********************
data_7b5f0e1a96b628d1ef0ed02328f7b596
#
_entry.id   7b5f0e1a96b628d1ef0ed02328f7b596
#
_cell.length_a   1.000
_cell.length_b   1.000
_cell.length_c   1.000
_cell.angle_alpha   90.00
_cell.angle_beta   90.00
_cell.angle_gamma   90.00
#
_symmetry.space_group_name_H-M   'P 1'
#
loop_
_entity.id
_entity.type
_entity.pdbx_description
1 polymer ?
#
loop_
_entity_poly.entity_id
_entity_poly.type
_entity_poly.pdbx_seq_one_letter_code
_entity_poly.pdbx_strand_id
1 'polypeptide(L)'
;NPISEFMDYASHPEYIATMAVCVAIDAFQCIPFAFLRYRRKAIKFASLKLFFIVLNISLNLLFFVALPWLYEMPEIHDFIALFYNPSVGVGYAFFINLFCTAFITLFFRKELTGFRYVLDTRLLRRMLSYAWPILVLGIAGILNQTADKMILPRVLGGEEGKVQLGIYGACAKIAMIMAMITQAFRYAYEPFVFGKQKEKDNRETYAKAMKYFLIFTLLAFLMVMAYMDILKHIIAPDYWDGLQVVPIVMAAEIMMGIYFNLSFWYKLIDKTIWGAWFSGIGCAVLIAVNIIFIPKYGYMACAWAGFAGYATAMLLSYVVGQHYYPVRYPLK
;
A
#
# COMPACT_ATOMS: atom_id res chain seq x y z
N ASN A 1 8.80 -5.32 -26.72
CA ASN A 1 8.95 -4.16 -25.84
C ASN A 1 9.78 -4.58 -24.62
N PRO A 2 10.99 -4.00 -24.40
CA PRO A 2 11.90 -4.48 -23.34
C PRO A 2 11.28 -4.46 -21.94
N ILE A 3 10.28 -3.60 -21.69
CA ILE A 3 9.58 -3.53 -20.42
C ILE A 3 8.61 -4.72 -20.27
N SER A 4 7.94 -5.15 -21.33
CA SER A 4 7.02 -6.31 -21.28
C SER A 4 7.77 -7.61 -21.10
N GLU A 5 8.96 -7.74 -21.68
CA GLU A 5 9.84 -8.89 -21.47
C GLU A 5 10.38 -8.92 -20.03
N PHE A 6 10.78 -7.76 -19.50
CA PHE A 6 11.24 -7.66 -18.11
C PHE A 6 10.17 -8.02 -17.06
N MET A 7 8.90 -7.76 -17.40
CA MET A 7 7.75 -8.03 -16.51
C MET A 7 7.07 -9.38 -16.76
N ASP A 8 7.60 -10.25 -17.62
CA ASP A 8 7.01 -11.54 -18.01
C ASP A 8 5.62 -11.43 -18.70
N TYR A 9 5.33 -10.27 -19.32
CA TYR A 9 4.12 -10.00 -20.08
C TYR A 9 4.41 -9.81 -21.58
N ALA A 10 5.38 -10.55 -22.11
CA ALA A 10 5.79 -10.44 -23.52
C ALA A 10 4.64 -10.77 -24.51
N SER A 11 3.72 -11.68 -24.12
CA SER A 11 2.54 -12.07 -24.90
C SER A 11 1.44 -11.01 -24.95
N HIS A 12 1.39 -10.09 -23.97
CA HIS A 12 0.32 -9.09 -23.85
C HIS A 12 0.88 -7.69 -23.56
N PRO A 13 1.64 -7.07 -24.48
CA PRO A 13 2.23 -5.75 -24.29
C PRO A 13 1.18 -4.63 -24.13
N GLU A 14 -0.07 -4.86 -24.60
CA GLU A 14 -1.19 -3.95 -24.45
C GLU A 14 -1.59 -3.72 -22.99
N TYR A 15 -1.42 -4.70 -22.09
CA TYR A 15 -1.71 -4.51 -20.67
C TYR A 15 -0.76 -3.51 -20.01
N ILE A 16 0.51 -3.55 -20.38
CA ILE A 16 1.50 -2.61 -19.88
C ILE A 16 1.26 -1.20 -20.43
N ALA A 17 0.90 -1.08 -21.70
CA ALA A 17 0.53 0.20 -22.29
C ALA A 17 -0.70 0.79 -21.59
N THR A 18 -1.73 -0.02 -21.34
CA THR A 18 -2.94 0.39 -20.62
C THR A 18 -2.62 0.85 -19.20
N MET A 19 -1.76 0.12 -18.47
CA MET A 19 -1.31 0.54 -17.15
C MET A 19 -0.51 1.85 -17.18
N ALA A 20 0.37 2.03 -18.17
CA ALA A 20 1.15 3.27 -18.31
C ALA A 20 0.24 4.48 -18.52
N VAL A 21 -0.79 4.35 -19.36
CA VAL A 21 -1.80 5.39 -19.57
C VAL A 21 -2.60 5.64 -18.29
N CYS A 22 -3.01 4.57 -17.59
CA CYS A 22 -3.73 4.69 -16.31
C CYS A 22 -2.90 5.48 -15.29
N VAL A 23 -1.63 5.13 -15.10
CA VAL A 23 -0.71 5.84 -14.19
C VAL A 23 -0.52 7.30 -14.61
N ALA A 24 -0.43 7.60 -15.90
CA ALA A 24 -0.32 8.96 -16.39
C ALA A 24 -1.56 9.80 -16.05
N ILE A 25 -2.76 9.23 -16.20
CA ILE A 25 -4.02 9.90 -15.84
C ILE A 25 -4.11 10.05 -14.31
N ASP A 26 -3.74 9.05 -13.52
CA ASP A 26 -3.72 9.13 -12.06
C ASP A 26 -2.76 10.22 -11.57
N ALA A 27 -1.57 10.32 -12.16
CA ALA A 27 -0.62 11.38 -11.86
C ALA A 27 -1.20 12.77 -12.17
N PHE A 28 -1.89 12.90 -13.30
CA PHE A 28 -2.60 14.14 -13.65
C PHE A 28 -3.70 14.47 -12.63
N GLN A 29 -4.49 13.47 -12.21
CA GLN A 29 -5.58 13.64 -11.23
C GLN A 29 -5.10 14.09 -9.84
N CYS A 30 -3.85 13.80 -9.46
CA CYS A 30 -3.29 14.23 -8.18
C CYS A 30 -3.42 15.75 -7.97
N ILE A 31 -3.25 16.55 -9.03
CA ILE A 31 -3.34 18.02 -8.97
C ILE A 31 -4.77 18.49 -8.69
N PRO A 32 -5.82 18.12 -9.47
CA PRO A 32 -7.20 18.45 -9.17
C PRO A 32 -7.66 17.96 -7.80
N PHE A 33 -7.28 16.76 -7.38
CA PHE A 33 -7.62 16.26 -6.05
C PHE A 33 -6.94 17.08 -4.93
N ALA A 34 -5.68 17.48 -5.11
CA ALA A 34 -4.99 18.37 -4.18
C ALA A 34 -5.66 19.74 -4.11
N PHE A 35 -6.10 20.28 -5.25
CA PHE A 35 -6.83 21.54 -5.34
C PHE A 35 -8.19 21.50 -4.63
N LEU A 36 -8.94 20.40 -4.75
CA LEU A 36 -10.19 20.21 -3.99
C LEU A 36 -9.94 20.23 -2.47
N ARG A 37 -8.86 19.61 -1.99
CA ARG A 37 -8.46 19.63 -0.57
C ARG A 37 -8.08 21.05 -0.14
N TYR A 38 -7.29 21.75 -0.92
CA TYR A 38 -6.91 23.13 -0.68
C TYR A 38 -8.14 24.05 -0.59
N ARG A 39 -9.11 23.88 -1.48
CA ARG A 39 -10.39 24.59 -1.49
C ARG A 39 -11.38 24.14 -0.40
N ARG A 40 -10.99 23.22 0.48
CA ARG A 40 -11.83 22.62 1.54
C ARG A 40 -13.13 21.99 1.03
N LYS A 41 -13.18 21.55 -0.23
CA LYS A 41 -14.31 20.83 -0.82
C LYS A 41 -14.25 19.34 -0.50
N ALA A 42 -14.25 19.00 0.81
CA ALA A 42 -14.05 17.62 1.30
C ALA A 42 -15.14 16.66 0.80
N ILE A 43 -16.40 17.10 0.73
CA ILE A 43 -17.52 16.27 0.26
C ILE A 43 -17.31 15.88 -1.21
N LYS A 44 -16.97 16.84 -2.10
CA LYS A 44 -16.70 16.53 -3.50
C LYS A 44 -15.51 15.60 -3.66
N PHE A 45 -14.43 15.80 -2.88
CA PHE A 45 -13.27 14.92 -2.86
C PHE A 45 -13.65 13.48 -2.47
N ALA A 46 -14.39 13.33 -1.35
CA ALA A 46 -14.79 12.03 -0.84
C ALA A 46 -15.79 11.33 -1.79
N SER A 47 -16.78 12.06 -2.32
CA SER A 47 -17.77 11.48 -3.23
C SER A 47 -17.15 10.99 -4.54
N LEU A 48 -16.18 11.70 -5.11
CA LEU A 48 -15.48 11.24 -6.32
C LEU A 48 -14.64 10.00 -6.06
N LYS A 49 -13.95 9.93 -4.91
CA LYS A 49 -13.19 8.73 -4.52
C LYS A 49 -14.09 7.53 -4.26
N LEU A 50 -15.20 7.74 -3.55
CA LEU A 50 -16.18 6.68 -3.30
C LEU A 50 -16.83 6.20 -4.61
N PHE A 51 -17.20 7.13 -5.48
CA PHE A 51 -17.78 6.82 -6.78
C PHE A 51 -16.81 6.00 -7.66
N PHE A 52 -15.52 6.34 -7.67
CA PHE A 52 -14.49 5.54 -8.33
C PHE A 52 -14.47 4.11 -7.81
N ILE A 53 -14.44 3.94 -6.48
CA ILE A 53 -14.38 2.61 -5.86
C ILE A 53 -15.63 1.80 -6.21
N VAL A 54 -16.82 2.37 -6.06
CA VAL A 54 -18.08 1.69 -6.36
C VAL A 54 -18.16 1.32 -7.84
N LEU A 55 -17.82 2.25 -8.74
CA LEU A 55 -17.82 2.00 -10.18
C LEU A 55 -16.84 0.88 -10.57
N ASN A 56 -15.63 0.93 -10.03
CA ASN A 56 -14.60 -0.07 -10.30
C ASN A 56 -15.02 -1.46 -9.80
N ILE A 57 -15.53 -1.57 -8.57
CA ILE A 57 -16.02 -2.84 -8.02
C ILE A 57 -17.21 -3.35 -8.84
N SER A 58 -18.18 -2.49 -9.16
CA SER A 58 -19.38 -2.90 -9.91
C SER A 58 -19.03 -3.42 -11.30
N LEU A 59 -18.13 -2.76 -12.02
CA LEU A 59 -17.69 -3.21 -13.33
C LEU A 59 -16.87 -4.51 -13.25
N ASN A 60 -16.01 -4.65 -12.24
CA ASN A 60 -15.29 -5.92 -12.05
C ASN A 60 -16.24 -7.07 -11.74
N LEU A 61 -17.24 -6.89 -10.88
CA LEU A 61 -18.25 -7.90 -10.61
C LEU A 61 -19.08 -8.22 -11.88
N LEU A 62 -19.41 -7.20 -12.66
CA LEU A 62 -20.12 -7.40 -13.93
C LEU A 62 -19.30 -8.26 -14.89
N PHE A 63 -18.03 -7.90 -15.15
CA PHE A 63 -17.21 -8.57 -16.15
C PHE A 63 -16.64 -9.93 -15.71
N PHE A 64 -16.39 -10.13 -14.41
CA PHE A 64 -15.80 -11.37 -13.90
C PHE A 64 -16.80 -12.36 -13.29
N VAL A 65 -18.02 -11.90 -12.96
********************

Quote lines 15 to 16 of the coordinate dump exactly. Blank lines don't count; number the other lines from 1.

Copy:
_entity.id
_entity.type